Stephanie Dickinson, executive director of the Indiana University Biostatistics Consulting Center, and IU School of Public Health-Bloomington (SPH-B) Dean David Allison are co-authors of a Mayo Clinic article entitled "Whole-body senescent cell clearance alleviates age-related brain inflammation and cognitive impairment in mice." The Council of the Anatomical Society has awarded the paper—published in the February 2021 issue of Aging Cell—the 2021 Anatomical Society Aging Cell Best Paper Prize.
The paper’s lead author, Dr. Mikolaj Ogrodnik, then of the Mayo Clinic’s Department of Physiology and Biomedical Engineering and now a principal investigator for the Ludwig Boltzmann Research Group in Austria, says that through their research, "We showed that administration of compounds that were published to specifically eliminate senescent cells in vitro improves memory function of old mice and reduces brain inflammation and infiltration of immune cells to the brain. Overall, this research provides a therapeutic opportunity to target aging-related brain dysfunction."
Cellular senescence occurs among cells in the body when those cells stop dividing. This happens during aging and may result in inflammation in the cells, leading to deterioration of cognitive function. Age-associated decline in cognitive capacity is often associated with brain disorders such as Alzheimer’s and Parkinson’s disease.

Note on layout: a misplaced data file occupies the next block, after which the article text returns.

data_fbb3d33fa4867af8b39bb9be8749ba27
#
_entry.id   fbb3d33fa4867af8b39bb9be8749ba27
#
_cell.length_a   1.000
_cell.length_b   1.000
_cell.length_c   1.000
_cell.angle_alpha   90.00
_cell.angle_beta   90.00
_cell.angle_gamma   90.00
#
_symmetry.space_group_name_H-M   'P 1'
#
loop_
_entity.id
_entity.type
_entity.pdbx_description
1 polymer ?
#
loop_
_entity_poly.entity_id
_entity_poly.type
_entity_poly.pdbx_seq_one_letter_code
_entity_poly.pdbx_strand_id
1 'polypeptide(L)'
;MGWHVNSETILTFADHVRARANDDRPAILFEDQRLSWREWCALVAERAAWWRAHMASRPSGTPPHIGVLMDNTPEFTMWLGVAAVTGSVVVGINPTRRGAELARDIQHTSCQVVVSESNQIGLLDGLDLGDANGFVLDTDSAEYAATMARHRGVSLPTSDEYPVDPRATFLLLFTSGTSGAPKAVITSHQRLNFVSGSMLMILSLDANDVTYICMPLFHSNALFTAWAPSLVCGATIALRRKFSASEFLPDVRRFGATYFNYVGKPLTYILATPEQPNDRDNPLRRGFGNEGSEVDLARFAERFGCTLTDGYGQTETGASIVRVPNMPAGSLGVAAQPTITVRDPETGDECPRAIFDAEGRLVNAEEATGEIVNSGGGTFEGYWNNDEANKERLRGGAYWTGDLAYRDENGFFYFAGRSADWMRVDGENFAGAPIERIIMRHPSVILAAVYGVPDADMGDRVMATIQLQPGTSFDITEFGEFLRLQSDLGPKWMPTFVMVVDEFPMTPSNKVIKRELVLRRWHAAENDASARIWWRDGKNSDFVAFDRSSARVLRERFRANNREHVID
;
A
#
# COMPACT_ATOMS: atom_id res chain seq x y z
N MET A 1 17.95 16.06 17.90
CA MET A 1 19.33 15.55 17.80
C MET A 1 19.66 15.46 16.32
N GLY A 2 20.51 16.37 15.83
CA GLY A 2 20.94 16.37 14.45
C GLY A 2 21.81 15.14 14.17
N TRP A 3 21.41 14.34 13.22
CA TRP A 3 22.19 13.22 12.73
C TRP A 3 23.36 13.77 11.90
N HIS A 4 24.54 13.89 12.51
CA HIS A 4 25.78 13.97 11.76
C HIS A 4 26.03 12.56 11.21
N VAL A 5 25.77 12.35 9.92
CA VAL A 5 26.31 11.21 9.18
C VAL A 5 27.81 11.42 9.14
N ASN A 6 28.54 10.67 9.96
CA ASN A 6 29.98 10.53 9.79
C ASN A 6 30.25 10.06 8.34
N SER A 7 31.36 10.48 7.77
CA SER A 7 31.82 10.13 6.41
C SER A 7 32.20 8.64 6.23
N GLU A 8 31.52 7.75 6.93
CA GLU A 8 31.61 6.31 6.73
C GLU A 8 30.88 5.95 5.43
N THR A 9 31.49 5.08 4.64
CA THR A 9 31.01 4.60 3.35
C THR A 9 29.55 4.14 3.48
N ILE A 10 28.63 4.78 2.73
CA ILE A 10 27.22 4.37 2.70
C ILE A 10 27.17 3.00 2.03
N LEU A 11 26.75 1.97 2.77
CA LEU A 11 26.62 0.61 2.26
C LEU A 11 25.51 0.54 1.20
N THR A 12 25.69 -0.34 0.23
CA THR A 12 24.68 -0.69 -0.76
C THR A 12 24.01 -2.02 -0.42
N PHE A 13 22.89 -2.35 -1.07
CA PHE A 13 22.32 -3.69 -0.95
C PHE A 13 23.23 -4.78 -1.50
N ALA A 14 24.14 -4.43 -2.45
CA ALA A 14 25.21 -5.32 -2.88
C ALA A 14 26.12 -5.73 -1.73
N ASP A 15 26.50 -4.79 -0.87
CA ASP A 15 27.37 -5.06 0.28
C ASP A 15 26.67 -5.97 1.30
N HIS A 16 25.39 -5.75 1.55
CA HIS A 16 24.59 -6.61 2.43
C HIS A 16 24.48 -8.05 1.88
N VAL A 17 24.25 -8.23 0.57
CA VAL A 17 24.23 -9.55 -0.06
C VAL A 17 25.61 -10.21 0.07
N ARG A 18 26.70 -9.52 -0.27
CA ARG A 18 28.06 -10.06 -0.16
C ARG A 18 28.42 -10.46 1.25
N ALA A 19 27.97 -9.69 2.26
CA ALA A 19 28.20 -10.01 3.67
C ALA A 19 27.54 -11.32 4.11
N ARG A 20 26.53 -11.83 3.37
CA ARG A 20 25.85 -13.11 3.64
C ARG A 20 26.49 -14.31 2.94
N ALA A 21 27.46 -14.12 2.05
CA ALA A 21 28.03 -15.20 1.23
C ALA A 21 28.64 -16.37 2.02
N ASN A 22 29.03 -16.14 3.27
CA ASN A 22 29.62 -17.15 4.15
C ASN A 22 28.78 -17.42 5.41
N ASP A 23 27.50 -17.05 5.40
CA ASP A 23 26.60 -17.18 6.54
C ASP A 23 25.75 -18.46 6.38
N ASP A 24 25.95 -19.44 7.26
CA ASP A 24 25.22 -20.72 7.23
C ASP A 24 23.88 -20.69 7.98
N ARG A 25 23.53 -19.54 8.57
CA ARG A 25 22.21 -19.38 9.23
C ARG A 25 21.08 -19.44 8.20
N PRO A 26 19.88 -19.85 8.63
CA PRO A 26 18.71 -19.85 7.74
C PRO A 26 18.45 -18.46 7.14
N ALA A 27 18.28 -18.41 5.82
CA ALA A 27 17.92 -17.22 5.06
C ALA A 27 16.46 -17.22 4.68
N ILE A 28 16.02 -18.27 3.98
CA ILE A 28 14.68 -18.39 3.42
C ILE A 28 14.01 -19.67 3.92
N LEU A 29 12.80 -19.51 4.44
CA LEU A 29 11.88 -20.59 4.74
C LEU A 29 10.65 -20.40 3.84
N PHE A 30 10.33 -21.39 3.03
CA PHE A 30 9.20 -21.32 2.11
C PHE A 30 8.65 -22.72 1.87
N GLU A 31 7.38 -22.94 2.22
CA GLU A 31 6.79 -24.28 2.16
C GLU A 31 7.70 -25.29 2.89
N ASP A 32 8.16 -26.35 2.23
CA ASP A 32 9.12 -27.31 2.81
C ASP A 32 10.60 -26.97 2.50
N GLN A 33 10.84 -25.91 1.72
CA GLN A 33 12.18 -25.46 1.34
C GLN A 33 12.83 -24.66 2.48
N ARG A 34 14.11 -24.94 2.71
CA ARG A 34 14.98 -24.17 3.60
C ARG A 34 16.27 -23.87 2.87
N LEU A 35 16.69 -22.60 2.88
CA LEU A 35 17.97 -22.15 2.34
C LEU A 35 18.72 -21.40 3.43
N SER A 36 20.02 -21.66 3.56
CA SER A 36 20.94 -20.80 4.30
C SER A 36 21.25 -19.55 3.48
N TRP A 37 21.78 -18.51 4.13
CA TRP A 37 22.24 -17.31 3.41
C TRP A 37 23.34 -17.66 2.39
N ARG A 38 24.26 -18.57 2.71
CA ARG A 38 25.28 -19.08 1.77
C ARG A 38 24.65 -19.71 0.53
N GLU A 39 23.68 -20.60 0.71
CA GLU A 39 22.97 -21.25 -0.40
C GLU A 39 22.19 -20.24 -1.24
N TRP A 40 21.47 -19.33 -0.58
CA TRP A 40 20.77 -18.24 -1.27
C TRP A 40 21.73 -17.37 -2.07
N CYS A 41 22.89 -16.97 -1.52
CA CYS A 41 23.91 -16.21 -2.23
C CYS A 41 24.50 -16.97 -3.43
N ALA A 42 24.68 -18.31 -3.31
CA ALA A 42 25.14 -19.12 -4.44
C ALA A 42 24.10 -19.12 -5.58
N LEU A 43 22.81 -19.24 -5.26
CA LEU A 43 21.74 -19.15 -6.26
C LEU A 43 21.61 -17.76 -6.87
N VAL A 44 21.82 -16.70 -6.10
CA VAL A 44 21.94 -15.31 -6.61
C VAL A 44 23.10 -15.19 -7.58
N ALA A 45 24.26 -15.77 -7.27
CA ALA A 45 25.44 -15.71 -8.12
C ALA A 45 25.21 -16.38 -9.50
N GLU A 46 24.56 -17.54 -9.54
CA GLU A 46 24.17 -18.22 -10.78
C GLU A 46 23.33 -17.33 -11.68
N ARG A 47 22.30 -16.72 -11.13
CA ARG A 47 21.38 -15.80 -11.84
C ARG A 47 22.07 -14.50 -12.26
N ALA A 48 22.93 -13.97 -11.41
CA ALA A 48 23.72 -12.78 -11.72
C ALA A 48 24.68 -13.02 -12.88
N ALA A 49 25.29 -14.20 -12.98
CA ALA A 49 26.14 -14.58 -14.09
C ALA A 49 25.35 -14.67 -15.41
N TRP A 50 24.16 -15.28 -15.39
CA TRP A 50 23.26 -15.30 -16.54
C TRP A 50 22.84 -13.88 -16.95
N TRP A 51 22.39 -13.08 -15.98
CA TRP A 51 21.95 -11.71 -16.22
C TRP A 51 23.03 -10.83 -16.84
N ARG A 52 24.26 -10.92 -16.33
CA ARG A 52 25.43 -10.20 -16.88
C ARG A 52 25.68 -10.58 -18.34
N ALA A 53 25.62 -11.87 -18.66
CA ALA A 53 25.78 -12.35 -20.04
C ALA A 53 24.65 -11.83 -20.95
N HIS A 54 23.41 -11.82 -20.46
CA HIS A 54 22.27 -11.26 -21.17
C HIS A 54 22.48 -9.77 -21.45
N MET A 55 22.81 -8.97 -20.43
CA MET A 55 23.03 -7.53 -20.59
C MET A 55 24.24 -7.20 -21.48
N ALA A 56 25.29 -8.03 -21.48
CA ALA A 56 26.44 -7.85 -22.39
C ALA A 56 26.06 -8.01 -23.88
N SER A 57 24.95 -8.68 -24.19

The nationally recognized IU Biostatistics Consulting Center was asked to verify the data for the article. "Dr. Ogrodnik provided us with all study data, analytic code, methodology, and the draft manuscript, and the IU and Mayo teams worked together to create a final script that could reproduce every numeric result in the paper, verify that all methods and results were described transparently in the paper, and ensure that the statistical methods used were rigorous and appropriate," Dickinson says. "The result was a high-quality paper with reliable results to move the science forward."
Ms. Dickinson lauds biostatistician Beate Henschel for her contribution to the paper. "Ms. Henschel painstakingly went through every individual data table and figure, converted dozens of files, and recorded all analyses to reproduce every numeric value and result before publication," she says.
Dean Allison quotes Marcia McNutt, president of the National Academy of Sciences: "Significantly, scientists value getting the answer right to the near exclusion of anything else…'" adding, "Nobelist Max Ferdinand Perutz stated, 'Creativity in science…cannot be organized…Discoveries cannot be planned; they pop up, like Puck, in unexpected corners.' This paper illustrates that work of exceptional impact and creativity can also be of exceptional rigor. I am grateful to be part of this extraordinary research team."